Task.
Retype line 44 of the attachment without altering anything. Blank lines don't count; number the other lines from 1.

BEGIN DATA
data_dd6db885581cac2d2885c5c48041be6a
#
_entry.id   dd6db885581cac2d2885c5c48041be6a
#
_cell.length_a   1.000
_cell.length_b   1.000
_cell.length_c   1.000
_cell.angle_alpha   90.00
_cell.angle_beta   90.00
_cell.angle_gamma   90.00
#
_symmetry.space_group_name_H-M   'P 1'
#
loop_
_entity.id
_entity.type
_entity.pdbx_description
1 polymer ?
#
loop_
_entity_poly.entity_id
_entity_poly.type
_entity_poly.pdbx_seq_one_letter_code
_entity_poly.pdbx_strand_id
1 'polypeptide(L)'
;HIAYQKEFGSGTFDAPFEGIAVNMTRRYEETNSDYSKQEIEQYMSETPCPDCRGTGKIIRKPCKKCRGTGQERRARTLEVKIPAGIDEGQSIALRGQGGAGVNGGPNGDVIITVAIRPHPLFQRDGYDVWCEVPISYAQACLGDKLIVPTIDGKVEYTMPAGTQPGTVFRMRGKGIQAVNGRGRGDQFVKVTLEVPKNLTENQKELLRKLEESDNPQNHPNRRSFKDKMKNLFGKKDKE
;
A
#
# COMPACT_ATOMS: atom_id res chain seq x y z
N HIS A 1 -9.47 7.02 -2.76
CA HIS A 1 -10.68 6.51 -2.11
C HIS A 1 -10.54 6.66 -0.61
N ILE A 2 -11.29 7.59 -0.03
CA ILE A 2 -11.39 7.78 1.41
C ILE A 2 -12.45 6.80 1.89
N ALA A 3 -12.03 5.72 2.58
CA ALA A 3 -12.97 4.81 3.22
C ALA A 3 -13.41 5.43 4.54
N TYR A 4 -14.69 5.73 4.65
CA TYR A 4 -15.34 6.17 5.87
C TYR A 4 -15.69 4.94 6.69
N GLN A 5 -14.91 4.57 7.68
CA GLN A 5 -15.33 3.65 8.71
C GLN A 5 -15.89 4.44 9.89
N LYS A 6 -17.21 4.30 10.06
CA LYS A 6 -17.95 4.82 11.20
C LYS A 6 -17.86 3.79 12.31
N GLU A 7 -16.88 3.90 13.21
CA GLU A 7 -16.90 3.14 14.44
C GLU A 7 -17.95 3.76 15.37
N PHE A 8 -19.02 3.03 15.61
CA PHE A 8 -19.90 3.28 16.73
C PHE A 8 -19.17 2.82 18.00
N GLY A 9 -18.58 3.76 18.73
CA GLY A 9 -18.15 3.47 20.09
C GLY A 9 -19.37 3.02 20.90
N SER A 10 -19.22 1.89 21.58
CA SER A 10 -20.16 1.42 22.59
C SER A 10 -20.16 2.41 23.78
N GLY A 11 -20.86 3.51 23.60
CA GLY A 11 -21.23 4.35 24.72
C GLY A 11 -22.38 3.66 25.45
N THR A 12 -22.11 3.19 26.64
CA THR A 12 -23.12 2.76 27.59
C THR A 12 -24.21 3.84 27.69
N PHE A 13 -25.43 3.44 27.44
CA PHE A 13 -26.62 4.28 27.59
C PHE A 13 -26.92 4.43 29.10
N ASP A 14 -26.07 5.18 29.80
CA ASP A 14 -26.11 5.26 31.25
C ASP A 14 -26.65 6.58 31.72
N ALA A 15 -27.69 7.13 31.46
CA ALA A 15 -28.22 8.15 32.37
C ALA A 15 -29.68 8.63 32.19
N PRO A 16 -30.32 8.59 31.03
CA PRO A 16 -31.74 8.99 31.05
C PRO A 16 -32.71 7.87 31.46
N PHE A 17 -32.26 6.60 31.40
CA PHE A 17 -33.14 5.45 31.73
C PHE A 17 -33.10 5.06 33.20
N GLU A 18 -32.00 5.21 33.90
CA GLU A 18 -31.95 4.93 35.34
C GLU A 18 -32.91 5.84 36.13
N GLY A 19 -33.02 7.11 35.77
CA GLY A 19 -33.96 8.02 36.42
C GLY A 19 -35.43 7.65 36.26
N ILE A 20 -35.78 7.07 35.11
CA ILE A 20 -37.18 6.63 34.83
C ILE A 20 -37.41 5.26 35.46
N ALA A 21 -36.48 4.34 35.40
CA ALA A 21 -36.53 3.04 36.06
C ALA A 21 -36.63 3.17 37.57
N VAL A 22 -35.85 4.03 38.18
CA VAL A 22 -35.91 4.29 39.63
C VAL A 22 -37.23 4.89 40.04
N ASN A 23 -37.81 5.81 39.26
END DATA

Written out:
CA GLN A 5 -15.33 3.65 8.71